COMMUNICATE

5. Help your team members adapt to change, by actively listening.

Engage in honest and open discussion with team members, individually and as a group. Invest time really listening to your team during tough times. Focus on your verbal and non verbal communication.

6. Use positive language and humour (where appropriate) to build team cohesion. Discourage negative language, snap judgements and black-and-whitethinking patterns.  

Challenge undermining behaviours such as defensiveness, gossip, eye-rolling or finger-pointing.  Develop the confidence to have those difficult conversations with team members who undermine individual or team resilience.  Ignoring or turning a blind eye to destructive communication habits is very dangerous!  

7. Meet with your team often.  

Be visible and present! Team members need and want to hear from their leader when they are facing uncertainty or adversity. Clarify roles, priorities and goals of the team. In times of significant organisational change or upheaval, calmly share whatever new and relevant information you can, as soon as you can. Ditch the management-speak. There’s no need to  ‘drill down’, ‘climb the strategic staircase’ or ‘cascade relevant information’ – just talk in plain English.  

8. Deal with issues as they arise.

Resilient teams work collaboratively and are characterised by mutual trust and support. They are not afraid to admit weaknesses and mistakes and ask for help when they need it. Encourage team members to talk through any current or emerging issues before they start to catastrophise and snowball matters to impossible levels.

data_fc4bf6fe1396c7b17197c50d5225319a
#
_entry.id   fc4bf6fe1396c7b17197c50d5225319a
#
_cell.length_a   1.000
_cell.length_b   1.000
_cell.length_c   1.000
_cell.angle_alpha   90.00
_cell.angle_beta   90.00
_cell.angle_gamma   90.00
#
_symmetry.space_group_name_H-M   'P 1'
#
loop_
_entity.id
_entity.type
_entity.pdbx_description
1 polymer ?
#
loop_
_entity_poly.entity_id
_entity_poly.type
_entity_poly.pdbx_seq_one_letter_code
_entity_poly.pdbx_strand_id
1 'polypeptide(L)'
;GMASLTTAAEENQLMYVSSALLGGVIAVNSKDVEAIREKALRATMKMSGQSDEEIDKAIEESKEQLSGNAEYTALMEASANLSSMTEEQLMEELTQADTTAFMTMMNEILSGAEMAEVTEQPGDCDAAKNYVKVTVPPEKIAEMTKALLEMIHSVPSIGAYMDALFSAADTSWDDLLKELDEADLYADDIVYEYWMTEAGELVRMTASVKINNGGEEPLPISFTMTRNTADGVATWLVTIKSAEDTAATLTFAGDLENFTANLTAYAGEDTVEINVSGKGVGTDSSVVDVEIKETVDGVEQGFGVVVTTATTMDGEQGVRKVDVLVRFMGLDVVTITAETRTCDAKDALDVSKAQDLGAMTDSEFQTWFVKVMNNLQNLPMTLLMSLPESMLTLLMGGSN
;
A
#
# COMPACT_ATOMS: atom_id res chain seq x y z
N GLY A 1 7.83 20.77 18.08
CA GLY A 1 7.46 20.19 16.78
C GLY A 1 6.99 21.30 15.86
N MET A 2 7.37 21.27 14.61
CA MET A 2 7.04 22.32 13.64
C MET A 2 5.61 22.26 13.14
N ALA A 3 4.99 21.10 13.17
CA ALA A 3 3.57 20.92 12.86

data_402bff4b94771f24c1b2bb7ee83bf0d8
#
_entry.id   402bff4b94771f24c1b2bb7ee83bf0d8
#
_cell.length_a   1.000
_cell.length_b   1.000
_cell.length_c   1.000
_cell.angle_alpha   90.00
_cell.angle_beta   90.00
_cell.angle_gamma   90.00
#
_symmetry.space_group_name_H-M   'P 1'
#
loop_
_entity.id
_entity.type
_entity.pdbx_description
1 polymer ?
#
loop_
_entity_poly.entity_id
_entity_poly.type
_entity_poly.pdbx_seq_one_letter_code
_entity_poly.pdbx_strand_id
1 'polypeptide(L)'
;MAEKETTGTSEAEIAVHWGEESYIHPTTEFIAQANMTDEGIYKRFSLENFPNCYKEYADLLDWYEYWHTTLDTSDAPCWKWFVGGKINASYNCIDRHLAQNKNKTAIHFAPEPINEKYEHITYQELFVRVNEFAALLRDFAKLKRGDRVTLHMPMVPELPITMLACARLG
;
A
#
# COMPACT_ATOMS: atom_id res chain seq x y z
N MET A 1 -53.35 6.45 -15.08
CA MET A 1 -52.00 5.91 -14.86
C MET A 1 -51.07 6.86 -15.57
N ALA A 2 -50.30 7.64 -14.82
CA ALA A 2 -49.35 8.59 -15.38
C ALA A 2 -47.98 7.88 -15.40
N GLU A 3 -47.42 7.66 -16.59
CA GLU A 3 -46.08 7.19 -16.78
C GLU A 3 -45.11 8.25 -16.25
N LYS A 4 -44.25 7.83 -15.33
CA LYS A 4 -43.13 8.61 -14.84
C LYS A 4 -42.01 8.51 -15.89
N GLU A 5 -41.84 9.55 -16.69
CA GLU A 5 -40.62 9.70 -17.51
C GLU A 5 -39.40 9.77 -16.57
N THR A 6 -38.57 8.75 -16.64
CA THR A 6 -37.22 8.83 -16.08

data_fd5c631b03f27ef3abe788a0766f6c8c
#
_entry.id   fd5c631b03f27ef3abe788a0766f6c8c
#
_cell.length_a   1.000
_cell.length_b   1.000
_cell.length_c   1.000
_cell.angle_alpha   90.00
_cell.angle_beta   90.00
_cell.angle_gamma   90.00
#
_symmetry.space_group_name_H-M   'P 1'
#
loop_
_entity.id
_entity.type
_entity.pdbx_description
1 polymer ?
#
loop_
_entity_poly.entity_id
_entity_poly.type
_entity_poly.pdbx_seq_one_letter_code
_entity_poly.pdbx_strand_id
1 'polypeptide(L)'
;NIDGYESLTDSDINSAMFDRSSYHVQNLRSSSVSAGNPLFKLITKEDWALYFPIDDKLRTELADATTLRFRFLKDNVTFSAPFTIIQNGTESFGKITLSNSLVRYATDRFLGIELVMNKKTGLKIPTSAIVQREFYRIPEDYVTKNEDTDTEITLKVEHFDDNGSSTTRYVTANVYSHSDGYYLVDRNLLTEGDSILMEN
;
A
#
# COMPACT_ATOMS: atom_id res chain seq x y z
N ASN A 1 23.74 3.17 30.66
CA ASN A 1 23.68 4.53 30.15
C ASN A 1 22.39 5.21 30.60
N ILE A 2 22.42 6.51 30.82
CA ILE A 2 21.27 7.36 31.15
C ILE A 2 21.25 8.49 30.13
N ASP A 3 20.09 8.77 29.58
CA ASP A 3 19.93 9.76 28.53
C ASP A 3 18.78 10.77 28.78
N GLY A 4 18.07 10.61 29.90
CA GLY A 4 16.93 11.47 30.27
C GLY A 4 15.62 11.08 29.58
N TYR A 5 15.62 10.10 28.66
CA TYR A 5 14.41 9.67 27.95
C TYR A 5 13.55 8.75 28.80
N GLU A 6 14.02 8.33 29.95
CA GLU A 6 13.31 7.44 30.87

9. Acknowledge even the small achievements of team members and look for opportunities to acknowledge progress. 

Remember to say ‘thank you’ and ‘well done’. Everyone needs to feel valued and that their work has meaning and purpose, no matter how junior their role or seemingly mundane their task. Remind all team members, individually and together, how their work helps the organisation, community and/or customers.

* Research undertaken by Blessing and White and published in A Study of Voluntary Effort in the Work Force (1996) found that old-fashioned ‘command and control’ work environments don’t encourage people to think for themselves and create ‘learned helplessness’ in staff.  Ten years later, another study of 320 small businesses conducted by researchers at Cornell University found that businesses that gave their staff autonomy grew four times faster than those that didn’t. Source: http://www.workingatmcmaster.ca/med/document/facilitating-resilience-in-the-workplace-1-37.pdf

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All successful organisations know that developing employees makes good business sense.  However tight economic times have put training budgets under pressure. Fortunately there are a range of options organisations can explore to improve the skill sets of their teams.

The key to ensuring a good return on your development dollar is to ensure programs are focused on:

  • What are the gaps in the business that training and development can impact on?
  • How will the training add value to the business?
  • Which team members will benefit most?
  • What format of development activities best suits both the organisation and the learner? 
  • How will we evaluate the learning and development activity?